When Cyclone Pam struck Vanuatu in 2015, Wendy Tomasi was working as an Officer of Women’s Affairs on the island of Tanna: one of the worst hit islands.
“When we were warned about the cyclone, the men didn’t believe that it would be a big deal. It was the women who pushed communities to prepare. They made sure that food was stored in safe, dry places and ran around telling everyone to take shelter from the storm,” Wendy said.
“Just before the cyclone hit, there were people walking around outside in the wind trying to find shelter. I ran around to them and called them into my house. I did everything I could to ensure that everyone around me was as safe as possible during the cyclone.
“And you know what?” Wendy asks. “Everything I instructed, the men paid attention to. I knew that it was up to me to make the right decisions. And it wasn’t just me who was leading and ensuring things were ok during the storm: all of the other women who had taken shelter in my home were instructing their families, too.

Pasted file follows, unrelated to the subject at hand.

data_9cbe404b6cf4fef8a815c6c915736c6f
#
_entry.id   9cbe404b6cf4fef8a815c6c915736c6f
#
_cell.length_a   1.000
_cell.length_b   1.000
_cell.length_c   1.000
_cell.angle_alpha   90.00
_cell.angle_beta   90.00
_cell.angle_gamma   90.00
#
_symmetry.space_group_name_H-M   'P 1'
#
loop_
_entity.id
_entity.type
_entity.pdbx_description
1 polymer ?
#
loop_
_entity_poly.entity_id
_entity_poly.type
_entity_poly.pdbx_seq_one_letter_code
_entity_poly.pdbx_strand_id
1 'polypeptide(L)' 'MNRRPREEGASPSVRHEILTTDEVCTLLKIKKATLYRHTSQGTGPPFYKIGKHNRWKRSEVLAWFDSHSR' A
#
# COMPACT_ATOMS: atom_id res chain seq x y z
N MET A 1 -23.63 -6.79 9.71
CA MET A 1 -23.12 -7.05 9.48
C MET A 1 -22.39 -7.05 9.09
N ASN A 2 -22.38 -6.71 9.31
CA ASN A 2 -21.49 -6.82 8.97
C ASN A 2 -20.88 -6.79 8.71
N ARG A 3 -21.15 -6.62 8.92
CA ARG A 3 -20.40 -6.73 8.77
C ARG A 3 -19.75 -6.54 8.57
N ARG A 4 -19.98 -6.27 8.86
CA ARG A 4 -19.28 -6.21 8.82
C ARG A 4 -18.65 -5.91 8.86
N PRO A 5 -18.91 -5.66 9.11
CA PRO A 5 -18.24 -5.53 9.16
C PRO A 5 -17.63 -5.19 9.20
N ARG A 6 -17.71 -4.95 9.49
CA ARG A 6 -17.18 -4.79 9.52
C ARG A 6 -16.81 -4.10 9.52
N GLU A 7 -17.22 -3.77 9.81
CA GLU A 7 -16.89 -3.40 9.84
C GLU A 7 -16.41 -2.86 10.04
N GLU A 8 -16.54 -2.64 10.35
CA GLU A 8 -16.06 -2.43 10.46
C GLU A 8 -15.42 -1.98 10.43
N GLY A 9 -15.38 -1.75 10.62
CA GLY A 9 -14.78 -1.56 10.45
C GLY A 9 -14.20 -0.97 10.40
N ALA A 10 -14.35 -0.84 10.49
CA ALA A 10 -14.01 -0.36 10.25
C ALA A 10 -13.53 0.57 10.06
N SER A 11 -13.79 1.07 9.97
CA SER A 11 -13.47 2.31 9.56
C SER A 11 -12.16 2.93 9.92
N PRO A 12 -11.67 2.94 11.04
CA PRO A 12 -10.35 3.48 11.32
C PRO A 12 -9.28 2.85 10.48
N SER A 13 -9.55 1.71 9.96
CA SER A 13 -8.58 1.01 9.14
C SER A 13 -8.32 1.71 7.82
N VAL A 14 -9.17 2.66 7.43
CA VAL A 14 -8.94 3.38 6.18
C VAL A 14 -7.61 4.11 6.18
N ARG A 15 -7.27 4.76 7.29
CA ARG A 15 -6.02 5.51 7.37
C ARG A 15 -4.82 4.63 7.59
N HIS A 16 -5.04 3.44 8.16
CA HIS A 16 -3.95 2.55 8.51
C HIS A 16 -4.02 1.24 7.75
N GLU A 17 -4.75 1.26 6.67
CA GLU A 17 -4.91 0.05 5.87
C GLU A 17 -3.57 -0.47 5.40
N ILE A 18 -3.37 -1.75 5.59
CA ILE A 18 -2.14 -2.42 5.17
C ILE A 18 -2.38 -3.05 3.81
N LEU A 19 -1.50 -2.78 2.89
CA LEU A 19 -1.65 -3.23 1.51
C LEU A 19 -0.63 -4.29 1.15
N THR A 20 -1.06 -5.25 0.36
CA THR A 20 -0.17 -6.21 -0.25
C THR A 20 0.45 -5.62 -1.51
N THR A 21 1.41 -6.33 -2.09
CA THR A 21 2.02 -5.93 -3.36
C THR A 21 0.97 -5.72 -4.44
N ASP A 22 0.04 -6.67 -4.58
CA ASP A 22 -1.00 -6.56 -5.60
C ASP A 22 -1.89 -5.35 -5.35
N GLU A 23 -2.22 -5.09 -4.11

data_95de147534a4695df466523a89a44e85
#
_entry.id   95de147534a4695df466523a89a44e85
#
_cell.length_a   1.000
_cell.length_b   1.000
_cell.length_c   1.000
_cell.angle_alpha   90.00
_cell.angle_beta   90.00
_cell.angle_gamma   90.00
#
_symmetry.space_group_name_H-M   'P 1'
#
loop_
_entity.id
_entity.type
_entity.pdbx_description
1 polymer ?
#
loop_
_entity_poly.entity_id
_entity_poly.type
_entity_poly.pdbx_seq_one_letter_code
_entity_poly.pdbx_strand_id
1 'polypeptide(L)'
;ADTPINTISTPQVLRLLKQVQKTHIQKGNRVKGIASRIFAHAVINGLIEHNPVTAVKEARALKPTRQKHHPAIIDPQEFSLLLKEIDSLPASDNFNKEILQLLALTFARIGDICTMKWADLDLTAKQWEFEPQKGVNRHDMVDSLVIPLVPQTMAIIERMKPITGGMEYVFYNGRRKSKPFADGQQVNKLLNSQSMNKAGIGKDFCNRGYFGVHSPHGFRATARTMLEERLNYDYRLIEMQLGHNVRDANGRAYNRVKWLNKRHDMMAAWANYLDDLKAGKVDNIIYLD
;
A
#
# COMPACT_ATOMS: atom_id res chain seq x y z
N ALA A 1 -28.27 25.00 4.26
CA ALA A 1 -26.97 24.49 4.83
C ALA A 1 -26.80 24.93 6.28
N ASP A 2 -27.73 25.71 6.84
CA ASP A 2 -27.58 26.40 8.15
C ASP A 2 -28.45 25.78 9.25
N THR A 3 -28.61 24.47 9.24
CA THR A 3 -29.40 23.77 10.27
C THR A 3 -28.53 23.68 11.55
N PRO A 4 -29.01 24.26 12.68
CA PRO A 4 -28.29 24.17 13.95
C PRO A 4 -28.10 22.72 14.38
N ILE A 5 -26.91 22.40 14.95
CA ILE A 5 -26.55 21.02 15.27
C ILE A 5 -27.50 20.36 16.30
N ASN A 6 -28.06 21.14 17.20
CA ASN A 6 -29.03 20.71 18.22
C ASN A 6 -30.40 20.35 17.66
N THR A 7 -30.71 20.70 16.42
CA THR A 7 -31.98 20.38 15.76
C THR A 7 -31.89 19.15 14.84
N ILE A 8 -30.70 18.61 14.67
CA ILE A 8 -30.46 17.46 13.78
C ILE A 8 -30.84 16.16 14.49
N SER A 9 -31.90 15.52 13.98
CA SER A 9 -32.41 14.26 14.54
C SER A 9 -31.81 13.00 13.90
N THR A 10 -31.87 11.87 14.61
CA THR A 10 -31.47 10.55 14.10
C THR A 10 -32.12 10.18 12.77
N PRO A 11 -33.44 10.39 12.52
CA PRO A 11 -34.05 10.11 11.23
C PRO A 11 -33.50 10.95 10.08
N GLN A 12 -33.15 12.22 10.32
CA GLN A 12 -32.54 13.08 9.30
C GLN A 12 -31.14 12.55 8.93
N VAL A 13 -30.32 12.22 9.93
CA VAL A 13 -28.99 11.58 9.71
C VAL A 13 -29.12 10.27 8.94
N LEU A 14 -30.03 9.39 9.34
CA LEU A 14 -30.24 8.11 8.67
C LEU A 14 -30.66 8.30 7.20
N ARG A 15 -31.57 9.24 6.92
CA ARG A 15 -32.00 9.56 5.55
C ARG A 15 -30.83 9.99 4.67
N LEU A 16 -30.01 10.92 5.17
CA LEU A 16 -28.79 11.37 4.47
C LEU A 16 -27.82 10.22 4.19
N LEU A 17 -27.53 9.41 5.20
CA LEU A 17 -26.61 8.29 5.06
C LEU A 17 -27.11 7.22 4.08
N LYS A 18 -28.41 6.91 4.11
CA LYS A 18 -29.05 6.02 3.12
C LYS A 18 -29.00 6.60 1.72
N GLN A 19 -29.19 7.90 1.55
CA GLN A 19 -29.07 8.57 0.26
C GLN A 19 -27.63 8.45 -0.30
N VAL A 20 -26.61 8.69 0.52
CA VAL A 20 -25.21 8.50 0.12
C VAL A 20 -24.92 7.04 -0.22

“In the end, we had 68 people in my little house, huddled together. We were jammed in, we could barely move, there were so many of us. We stayed awake until the cyclone passed, and then everyone fell asleep. It was 2am. I pulled a chair out from inside and sat just outside on my own in the quiet night while everyone inside slept. It took me a long time to calm down. Eventually, I was calm enough and I returned indoors, where I squeezed into a place on the floor and slept with the others.”
Photography credits: Jeff Tan/ActionAid